This answered, who was doing the rejecting (both SharePoint and AD). Which also means that the credentials were not geting reencrypted by the SharePoint server since SharePoint itself was rejecting the credential.

    After many hours trying to isolate the issue, we learned that there was another Sending webservice that was using this custom SharePoint Receiving webservice and it was working just fine. :-/

    So in the end, when an account is requesting to get authenticated to SharePoint, SharePoint does nothing but try to authenticate it itself. And if it cannot, SP will pass on the credentials (as it received them) to Active Directory for authentication. AD says yeay or nay, and sends that answer back to SharePoint. SharePoint then simply allows or denies based on that response from AD.

    Below is a depiction of the the path security takes:
    1) Client pc requests action from the hosted webservice.
    2) Webservice passes it’s service account credentials to the custom webservice hosted on the SharePoint server.
    3) SharePoint receives credentials and attempts to authenticate the account itself. If it cannot, it passes on the credentials to the Domain Controller for authentication within Active Directory (AD).
    4) AD approves/denies credential and sends response back to SharePoint WFE requester.
    5) SharePoint notifies original sender of the response.
    The Credentialing Process
    NTLM Path
    Useful information:

  • Office Appliations Opening Files Twice

    This is quite short and fairly simple, but I felt it needed to be noted because it stumped me for over a day and I don’t want it to happen again…

    I found that when some users select a document to open from within a SharePoint 2010 library, it would bring the document/spreadsheet up twice. I was unable to find a viable solution for this within SharePoint. Evidently, they were using the 64-bit version of Internet Explorer. Which is incompatible with a lot of sites outside of SharePoint as well. Using the 32-bit version of I.E. seemed to resolve this issue.

  • Open Documents in Client Applications

    Recently, I had a situation where end users were trying to open Office files in the new SharePoint 2010 environment we released to them for testing. They would try to open an xlsx spreadsheet and it would try to open in the browser. We didn’t want this functionality to work so we decided to turn on the feature called “Open Documents in Client Applications by Default” at the site collection level. Which was suppose to automatically disable that functionality.


    Unfortunately, it didn’t work. I learned shortly after, that there is a setting (that enabling the said feature was suppose to take care of and didn’t switch for me)…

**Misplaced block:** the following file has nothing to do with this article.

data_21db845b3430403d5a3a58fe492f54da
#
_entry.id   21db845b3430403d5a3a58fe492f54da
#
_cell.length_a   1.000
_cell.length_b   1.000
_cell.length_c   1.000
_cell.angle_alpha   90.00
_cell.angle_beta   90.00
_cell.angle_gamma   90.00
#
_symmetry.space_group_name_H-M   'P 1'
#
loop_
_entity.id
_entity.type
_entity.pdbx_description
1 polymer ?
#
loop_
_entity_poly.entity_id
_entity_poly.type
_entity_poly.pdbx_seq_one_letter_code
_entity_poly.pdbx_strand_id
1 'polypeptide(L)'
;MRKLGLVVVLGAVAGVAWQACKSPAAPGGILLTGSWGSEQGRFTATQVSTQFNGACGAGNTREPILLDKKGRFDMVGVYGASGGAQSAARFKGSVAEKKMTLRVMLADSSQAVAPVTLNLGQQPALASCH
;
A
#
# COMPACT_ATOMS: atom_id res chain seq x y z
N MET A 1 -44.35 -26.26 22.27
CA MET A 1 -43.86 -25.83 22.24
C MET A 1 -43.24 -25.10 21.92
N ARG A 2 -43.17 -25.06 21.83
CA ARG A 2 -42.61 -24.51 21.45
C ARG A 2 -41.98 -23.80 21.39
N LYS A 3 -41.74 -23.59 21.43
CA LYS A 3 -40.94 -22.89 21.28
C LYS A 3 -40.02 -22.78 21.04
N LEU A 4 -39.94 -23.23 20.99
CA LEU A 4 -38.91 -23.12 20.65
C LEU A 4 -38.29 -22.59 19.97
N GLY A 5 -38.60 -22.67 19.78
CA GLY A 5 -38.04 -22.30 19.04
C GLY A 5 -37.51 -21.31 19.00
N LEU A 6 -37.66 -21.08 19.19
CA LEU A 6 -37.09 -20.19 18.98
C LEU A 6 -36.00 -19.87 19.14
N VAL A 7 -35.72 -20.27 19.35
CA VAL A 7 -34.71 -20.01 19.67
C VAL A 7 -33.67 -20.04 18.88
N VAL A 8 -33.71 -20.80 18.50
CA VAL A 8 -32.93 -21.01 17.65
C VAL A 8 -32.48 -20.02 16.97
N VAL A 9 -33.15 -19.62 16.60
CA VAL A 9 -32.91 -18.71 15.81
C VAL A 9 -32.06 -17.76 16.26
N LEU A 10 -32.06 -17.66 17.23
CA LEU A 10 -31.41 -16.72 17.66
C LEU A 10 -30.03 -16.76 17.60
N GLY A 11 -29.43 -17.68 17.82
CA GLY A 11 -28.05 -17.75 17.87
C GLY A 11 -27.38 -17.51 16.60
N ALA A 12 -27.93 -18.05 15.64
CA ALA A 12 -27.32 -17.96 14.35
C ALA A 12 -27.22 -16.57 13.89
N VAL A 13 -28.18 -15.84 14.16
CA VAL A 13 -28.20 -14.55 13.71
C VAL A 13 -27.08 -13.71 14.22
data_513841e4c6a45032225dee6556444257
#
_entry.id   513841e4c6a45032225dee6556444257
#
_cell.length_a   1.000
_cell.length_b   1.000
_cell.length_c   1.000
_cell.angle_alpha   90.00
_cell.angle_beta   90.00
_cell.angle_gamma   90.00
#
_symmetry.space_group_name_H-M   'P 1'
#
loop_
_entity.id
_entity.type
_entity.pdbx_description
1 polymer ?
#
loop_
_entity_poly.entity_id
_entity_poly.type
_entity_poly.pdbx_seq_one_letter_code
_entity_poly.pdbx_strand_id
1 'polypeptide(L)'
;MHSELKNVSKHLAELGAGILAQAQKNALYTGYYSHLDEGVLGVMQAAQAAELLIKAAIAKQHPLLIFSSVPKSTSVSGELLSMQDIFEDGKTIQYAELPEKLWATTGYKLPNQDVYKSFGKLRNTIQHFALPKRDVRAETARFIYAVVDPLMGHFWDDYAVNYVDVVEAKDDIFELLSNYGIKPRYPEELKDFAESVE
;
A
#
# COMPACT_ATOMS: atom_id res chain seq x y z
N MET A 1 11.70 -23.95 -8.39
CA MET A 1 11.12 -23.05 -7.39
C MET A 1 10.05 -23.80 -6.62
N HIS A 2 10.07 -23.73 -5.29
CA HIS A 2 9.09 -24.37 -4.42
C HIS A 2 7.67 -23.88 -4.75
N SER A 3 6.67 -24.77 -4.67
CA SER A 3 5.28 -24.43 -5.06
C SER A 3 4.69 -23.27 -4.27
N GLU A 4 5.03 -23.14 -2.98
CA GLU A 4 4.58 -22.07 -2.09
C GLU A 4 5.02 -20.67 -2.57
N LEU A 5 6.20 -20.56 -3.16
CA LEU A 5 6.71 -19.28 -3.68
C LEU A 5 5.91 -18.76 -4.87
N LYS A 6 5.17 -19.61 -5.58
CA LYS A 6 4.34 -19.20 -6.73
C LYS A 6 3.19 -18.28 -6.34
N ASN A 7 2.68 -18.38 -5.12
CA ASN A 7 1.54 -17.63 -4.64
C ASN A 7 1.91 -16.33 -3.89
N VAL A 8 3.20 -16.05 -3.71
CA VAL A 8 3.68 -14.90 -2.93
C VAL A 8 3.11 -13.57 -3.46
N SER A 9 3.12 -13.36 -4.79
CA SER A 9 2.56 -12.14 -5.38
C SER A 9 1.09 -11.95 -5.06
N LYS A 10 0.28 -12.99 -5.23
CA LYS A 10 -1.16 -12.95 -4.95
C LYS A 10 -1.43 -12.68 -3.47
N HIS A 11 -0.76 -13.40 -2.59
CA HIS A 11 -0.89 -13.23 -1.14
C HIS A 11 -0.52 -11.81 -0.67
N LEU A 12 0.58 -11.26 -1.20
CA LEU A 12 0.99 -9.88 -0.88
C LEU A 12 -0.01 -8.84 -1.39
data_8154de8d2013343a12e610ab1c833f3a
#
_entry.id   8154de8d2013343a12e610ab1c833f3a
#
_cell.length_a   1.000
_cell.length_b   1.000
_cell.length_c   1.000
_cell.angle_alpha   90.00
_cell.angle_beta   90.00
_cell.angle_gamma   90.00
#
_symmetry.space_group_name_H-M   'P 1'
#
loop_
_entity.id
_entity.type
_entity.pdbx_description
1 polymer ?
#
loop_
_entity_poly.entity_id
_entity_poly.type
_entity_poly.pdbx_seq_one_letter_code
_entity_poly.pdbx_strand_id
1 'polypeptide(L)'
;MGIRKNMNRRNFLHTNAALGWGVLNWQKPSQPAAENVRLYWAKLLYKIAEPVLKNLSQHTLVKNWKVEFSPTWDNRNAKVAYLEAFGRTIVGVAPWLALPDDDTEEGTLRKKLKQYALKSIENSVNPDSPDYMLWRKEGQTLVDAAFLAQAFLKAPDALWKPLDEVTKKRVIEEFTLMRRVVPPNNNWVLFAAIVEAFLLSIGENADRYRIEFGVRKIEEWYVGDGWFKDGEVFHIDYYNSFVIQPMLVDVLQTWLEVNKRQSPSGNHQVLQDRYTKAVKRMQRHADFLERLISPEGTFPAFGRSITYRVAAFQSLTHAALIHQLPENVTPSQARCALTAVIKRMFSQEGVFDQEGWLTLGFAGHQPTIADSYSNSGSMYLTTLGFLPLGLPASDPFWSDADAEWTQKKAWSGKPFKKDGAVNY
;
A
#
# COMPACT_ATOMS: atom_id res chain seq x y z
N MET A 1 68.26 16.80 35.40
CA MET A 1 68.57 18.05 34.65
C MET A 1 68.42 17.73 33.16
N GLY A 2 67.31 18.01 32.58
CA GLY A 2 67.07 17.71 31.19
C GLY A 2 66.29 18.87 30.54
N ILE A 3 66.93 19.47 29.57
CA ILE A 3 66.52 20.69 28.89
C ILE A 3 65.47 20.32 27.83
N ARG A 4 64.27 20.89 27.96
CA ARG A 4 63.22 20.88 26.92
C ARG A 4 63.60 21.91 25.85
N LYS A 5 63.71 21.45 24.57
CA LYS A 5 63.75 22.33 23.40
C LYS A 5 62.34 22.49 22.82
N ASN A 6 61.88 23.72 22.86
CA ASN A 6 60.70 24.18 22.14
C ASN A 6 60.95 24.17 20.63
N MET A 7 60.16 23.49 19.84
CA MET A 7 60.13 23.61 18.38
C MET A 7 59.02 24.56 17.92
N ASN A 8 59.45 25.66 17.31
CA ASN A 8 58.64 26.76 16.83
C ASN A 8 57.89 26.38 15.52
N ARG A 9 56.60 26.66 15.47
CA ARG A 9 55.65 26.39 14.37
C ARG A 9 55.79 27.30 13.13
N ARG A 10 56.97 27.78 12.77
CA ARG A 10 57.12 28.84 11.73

I’m sure like most of you, your environment(s) have a ton of sites and within each, tons of document libraries. Going through them each and manually setting this, would be out of the question. So I took the approach of PowerShell. It had performed miracles for me in the past, no reason it wouldn’t now. Or so I hoped. I’m no PS guru by any means. So I rely on Google to help me out. After some time I came across a couple scripts that looked like viable solutions. But they failed me. After a couple days of troubleshooting, I finally came up with a solution that actually worked…

    #Get the site collection...
    $site=Get-SPSite "http://servername/sitecollection"

    #Define the list type within the sitecollection to change (SPDocumentLibrary)
    #This changes the setting for all matching list types within the sitecollection
    foreach ($list in ($web.Lists | ? {$_ -is [Microsoft.SharePoint.SPDocumentLibrary]}))

    #define the setting and the value to modify.
    #You can define as many different settings as you like
    $list.DefaultItemOpen = "PreferClient”


    I did have a situation where even after this was adjusted, a small handful of end users were still getting SharePoint to open Excel documents in the browser somehow. Their configuration was Windows 7 (both 64 & x86), IE 8 and Office 2010. I couldn't entirely isolate what the cause was of the issue, but what I do know is that these guys were always tinkering with their OS/applications/registry. So who knows what caused it. The fix below seemed to resolve it:

    On each of SP servers in the farm go to:

    1. c$program filescommon filesMicrosoft SharedWeb Server Extensions14TEMPLATEXML.
    2.  Locate the file called “serverfilesExcelServer.xml”
    3. Comment out the xlsx file extension reference
    4. Perform an IISReset on each of the servers you made the change on.